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Ask the Diva: Does the Sugar in Fruit “Count” as Sugar?

Fruit is not considered a culptrit in terms of excessive sugar intake. Nutrition Diva explains why.

By
Monica Reinagel, MS, LD/N, CNS
August 6, 2012

Q. In your book Secrets for a Healthy Diet, you write that sugar from fruits and dairy products does not have to be counted in your daily allotment of sugar. Could you explain why not?

A. The “allotment” you’re talking about refers to added sugars—concentrated sweeteners like granulated sugar, honey, maple syrup, cane syrup, or concentrate fruit juices that are added (either by us or by food manufacturers) to foods. These added sugars, even the so-called “natural” ones, supply plenty of calories but no nutritional value. And when over-consumed, they contribute to weight gain, diabetes, and many other diseases.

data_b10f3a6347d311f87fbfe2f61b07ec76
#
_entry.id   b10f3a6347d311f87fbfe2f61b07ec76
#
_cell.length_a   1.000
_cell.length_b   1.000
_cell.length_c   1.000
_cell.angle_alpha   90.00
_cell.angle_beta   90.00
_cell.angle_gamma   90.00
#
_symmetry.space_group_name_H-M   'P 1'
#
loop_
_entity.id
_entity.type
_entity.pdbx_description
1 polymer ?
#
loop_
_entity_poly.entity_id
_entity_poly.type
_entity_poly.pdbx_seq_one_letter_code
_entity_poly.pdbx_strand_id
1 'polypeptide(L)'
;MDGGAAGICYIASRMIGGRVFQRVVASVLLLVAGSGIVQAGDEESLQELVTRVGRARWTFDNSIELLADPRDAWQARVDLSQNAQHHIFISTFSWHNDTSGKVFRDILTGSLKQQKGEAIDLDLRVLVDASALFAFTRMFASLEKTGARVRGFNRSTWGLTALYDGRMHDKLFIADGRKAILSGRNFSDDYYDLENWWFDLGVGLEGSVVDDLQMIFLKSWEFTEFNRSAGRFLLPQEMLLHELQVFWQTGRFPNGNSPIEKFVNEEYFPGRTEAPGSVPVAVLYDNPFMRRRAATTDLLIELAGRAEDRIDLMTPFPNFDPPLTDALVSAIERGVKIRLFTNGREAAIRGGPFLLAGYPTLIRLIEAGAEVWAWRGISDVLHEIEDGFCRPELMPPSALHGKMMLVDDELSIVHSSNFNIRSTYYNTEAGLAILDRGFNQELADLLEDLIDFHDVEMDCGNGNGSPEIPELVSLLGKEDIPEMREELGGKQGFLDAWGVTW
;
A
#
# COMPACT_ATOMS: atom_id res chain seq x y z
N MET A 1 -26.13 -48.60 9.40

See also: How Sugar Affects your Body

In Secrets for a Healthy Diet, I recommend limiting your intake of added sugar to no more than 5-10% of your total calories but I also said that you don’t have to count the natural sugars in fruits and dairy products toward that total. It’s not that the sugars in fruits and milk don’t affect the body—they do. But, for one thing, the sugar that you get from fruit and dairy is accounted for separately. For example, in addition to limiting added sugars to 5-10% of calories, I also suggest limiting fruit to 2 to 4 servings a day.

See also: Is Fruit Good For You?

More to the point, these whole foods (which contain other valuable nutrients in addition to natural sugars) are generally not the culprit in terms of excessive sugar intake. That dubious honor belongs to sweetened beverages, candy, and desserts—all foods that contain lots of added sugars.

See also: How to Reduce Your Added Sugar Intake
 

Fruit basket photo from Shutterstock

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